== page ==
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Scientists: Sun-grazing comet likely broke up

November 29, 2013
By KARL RITTER , THE ASSOCIATED PRESS

as the comet of the century, Comet ISON apparently was no match for the sun.

Scientists said images from NASA spacecraft showed the comet approaching for a slingshot around the sun on Thursday, but just a trail of dust coming out on the other end.

"It does seem like Comet ISON probably hasn't survived this journey," U.S. Navy solar researcher Karl Battams said in a Google+ hangout.

Article Photos

AP PHOTO
In this frame grab taken from enhanced video made by NASA's STEREO-A spacecraft, comet ISON, left, approaches the sun on Thursday. Comet Encke is shown just below ISON, The sun is to the right, just outside the frame. ISON, which was discovered a year ago, is making its first spin around the sun and will come the closest to the super-hot solar surface on Thanksgiving Day, Thursday, at 1:37 p.m. EST.

Phil Plait, an astronomer who runs the "Bad Astronomy" blog, agreed, saying "I don't think the comet made it."

Still, he said, it wouldn't be all bad news if the 4.5-billion-year-old space rock broke up into pieces, because astronomers might be able to study them and learn more about comets.

"This is a time capsule looking back at the birth of the solar system," he said.

The comet was two-thirds of a mile wide as it got within 1 million miles (1.6 million kilometers) of the sun, which in space terms basically means grazing it.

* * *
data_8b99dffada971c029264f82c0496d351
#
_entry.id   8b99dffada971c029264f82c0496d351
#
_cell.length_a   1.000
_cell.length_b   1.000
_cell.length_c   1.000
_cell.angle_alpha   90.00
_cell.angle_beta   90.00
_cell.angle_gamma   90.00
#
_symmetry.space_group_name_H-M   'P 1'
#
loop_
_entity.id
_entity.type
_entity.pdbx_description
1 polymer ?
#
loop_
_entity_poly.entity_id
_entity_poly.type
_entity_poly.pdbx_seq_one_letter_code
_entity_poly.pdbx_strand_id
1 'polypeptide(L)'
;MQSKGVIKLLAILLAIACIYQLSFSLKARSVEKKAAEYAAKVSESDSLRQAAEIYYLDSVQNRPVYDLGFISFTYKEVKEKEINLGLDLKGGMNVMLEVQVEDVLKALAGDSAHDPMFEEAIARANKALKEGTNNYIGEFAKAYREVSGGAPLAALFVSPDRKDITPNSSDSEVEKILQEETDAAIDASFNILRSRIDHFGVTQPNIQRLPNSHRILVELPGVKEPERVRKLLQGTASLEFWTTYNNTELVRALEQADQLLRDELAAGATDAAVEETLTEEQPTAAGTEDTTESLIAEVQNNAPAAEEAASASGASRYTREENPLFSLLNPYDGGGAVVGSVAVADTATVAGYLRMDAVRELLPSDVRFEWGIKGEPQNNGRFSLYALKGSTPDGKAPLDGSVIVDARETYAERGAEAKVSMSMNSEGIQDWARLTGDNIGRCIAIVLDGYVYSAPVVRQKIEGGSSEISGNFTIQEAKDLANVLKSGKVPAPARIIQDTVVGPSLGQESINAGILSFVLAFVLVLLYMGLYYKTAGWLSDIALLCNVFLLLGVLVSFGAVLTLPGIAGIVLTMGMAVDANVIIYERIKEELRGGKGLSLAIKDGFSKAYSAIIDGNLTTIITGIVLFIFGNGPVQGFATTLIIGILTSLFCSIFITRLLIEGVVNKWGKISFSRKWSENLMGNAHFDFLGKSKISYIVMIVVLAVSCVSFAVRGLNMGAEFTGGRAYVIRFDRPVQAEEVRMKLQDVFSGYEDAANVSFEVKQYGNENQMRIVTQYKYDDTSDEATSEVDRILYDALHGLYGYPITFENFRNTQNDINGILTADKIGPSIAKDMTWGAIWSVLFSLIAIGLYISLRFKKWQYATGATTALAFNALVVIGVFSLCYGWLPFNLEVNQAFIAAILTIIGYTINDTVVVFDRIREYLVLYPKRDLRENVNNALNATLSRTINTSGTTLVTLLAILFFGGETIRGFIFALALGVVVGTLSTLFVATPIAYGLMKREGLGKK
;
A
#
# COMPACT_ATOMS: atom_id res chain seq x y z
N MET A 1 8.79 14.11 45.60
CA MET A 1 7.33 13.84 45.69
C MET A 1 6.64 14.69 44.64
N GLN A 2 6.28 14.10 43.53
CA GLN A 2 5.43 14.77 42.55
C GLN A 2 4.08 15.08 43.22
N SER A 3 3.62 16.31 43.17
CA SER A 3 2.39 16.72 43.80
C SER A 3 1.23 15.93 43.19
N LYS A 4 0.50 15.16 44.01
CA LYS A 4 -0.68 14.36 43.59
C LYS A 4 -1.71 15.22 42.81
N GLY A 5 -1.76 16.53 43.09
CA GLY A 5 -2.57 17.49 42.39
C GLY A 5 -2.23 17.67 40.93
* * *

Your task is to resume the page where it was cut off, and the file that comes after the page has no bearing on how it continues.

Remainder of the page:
NASA solar physicist Alex Young said it would take a few hours to confirm ISON's demise, but admitted things were not looking good.

He said the comet had been expected to show up in images from the Solar Dynamics Observatory spacecraft at around noon eastern time (1700 GMT), but almost four hours later there was "no sign of it whatsoever."

"Maybe over the last couple of days it's been breaking up," Young told The Associated Press. "The nucleus could have been gone a day or so ago."

Images from other spacecraft showed a light streak continuing past the sun, but Young said that was most likely a trail of dust continuing in the comet's trajectory.

"The comet itself is definitely gone, but it looks like there is a trail of debris," he said.

Comet ISON was first spotted by a Russian telescope in September last year.

Some sky gazers speculated early on that it might become the comet of the century because of its brightness, although expectations dimmed as it got closer to the sun.

Made up of loosely packed ice and dirt, it was essentially a dirty snowball from the Oort cloud, an area of comets and debris on the fringes of the solar system.

 
 

 

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